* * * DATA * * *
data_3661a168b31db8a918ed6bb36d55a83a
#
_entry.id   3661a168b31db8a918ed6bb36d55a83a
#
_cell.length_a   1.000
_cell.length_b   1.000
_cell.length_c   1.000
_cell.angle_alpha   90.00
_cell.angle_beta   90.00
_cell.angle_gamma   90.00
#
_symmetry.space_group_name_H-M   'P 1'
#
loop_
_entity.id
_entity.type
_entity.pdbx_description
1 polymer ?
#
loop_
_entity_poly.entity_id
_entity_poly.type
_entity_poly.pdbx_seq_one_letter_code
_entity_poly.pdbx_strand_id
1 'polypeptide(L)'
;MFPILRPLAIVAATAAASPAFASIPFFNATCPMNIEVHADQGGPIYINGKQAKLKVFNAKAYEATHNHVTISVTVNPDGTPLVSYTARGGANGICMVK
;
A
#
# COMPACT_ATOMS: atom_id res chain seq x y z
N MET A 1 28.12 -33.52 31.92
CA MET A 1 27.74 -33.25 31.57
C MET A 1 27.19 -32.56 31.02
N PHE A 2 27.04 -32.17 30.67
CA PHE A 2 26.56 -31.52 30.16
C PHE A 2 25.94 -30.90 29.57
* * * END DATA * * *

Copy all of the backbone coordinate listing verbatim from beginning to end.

data_3661a168b31db8a918ed6bb36d55a83a
#
_entry.id   3661a168b31db8a918ed6bb36d55a83a
#
_cell.length_a   1.000
_cell.length_b   1.000
_cell.length_c   1.000
_cell.angle_alpha   90.00
_cell.angle_beta   90.00
_cell.angle_gamma   90.00
#
_symmetry.space_group_name_H-M   'P 1'
#
loop_
_entity.id
_entity.type
_entity.pdbx_description
1 polymer ?
#
loop_
_entity_poly.entity_id
_entity_poly.type
_entity_poly.pdbx_seq_one_letter_code
_entity_poly.pdbx_strand_id
1 'polypeptide(L)'
;MFPILRPLAIVAATAAASPAFASIPFFNATCPMNIEVHADQGGPIYINGKQAKLKVFNAKAYEATHNHVTISVTVNPDGTPLVSYTARGGANGICMVK
;
A
#
# COMPACT_ATOMS: atom_id res chain seq x y z
N MET A 1 28.12 -33.52 31.92
CA MET A 1 27.74 -33.25 31.57
C MET A 1 27.19 -32.56 31.02
N PHE A 2 27.04 -32.17 30.67
CA PHE A 2 26.56 -31.52 30.16
C PHE A 2 25.94 -30.90 29.57